Lavaredo Trails



The route was magnificent. In all the best ways and worst ways possible. I was in awe with the landscapes, but to admire them I had to go through a series of challenging climbs. Whenever I hoped it would become a bit more runnable, I’d see a steep climb in front of me. I felt like whining “oh, no way, not another one“.

I was running with new shoes, Saucony Peregrine 7, and I was nervous about how they’d behave after getting my feet wet. Luckily, they proved to be just fine and we got along very well.


***Message for future self. If I ever do this race again I will definitely use poles. Actually, the only women that overpassed me were those using poles. Including an Italian runner who had absolutely no idea how to use them and kept hitting me. I wasted a lot of energy a few times just jumping in front of her just to avoid getting kicked again.***



It was the kind of race where you don’t really have time to rest. Even the flat parts were relatively technical and the descents were short and rocky, with not enough time to breathe. And the number of short steep climbs seemed impossible.

I had a low point around km 20, and then another one around km 34. By the last one I was already feeling sick, almost like throwing up.

Along the route I met a few Romanian runners and I was happy to chat a bit with them and take my mind off the effort.

I was looking at my watch and thought about what the other runners I knew, especially those running the ultra, might be doing. It turned out in the end that Robert, Radu and Alin had abandoned the race because of some problems. Also, the ones who finished it admitted it was a pretty tough race with difficult conditions, especially during the night when temperatures were about -6 degrees Celsius.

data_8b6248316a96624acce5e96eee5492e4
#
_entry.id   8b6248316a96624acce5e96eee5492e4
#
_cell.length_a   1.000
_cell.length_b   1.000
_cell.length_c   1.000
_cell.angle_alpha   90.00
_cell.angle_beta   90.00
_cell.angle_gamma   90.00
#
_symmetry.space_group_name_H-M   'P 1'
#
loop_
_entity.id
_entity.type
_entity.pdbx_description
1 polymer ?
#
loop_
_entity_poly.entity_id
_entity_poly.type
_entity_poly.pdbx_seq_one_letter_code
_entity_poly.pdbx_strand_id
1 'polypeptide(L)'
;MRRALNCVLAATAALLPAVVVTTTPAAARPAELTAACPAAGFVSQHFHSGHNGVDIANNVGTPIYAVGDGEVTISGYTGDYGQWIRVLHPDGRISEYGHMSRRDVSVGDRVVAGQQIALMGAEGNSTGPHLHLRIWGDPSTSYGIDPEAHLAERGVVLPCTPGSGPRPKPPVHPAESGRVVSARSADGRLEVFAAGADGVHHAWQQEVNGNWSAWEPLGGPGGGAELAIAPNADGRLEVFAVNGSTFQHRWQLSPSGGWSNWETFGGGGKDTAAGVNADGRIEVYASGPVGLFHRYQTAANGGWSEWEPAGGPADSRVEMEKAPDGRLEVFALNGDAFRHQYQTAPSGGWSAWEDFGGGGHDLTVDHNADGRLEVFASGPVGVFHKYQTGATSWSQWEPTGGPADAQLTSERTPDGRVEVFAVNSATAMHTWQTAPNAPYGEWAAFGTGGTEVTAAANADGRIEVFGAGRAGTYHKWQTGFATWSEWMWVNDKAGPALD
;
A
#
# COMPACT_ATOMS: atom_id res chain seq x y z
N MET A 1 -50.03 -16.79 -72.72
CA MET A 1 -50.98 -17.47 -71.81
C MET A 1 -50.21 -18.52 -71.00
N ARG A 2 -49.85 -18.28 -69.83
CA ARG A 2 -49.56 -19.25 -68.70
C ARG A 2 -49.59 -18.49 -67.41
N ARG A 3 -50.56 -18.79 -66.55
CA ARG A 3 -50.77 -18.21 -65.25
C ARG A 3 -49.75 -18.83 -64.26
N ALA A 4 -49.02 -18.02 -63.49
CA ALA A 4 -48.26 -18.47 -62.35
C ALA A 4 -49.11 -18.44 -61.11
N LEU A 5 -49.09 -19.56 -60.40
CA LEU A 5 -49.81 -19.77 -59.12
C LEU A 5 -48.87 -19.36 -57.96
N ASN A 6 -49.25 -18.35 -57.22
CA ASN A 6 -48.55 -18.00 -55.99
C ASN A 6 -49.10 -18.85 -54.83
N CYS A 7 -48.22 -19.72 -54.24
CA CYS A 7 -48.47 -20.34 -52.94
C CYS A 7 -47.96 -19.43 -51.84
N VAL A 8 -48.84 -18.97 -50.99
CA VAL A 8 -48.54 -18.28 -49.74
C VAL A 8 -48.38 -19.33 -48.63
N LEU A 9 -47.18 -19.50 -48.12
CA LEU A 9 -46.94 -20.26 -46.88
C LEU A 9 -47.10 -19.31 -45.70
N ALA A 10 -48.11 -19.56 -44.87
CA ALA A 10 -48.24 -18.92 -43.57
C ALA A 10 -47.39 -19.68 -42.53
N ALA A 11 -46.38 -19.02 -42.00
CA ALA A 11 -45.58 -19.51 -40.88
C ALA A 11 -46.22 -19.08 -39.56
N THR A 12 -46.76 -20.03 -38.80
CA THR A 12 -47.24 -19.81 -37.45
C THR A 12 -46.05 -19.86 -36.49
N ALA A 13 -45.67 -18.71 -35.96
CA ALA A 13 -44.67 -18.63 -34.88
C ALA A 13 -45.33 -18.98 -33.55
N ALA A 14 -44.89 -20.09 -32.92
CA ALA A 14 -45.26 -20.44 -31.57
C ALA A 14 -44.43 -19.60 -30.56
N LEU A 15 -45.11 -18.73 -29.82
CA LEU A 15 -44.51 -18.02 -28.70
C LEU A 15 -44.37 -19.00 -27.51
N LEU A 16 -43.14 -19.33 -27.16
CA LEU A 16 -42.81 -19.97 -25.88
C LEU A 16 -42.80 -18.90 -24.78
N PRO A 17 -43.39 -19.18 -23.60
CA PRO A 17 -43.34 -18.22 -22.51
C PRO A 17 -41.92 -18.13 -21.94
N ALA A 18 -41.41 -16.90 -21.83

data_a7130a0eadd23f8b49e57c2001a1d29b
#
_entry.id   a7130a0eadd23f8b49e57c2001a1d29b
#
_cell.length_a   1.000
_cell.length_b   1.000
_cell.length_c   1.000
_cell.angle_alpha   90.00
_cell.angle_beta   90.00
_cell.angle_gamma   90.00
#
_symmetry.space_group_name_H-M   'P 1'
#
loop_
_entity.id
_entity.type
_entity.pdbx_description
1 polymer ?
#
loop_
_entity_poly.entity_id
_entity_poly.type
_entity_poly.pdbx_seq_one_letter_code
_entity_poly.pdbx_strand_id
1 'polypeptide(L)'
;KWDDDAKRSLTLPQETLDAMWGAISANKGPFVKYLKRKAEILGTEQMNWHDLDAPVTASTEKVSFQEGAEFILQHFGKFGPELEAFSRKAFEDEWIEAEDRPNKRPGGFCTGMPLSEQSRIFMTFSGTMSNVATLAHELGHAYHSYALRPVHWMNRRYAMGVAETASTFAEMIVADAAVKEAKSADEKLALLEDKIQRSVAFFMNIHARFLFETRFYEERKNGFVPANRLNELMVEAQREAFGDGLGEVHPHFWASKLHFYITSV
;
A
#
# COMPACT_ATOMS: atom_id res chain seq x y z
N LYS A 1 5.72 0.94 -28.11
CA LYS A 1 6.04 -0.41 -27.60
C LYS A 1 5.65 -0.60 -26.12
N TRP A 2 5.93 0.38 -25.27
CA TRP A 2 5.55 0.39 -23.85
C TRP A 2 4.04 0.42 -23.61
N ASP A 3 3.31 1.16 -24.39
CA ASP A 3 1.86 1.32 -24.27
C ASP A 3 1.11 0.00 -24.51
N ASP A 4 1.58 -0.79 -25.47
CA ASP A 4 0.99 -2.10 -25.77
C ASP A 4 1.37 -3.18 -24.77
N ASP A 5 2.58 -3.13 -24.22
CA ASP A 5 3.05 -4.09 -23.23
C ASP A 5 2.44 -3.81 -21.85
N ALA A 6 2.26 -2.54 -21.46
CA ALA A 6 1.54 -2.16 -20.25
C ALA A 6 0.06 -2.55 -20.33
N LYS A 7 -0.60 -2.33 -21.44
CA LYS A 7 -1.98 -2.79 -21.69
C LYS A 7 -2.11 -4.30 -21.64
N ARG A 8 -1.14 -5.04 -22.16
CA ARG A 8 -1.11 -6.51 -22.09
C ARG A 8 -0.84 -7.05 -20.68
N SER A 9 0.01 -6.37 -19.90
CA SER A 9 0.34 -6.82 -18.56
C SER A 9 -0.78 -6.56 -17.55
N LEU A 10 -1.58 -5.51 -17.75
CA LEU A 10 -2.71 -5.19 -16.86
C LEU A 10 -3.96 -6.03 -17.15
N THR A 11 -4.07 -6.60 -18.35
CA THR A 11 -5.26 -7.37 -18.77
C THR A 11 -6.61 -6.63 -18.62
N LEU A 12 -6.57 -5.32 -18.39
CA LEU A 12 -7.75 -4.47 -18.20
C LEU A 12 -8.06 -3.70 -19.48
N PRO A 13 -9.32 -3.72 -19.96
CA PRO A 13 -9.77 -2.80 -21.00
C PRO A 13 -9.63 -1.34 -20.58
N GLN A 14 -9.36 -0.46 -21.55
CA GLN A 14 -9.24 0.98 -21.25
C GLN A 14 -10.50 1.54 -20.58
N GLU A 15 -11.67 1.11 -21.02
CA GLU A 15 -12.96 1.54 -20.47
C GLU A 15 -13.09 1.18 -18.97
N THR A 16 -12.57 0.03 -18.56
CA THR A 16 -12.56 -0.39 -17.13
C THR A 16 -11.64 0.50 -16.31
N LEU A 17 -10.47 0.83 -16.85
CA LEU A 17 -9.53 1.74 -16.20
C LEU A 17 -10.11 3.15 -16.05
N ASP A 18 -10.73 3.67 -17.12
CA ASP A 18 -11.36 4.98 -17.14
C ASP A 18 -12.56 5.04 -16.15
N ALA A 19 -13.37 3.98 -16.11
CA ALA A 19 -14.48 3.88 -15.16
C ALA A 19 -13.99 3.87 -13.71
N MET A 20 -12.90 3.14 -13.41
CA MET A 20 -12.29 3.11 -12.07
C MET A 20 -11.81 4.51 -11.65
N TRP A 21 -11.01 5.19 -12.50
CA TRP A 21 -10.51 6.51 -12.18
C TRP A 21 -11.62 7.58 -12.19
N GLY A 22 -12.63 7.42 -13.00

Ultrarunning is definitely not a kids’ game. The smallest detail can make or break your race.




For both marathon and ultra races, the last 10-12km were only downhill and I had been looking forward to it. But I was already tired by then and my stomach was killing me, so I couldn’t enjoy them.

My plan for that descent was to go relatively fast and also rest a bit. I couldn’t do either. With every bounce against the trail, my stomach rebelled. And the fainting sensation? That was definitely a first. It never happened to me before and I hope it never does. I’m not 100% sure what caused it. Might be a typical case of hypoglycemia because of not eating enough.

It was the first time in my life when I felt like fainting and I should have known better and avoided that by forcing myself to eat or have a plan B, more electrolytes, more gels etc. I spent the last 2,5 hours of the race splitting a gel in three small portions, which was not the best thing in my life. 

I remember being in km 36, taking my last sip of gel and thinking I wished it would be over. But I still had a long way to go.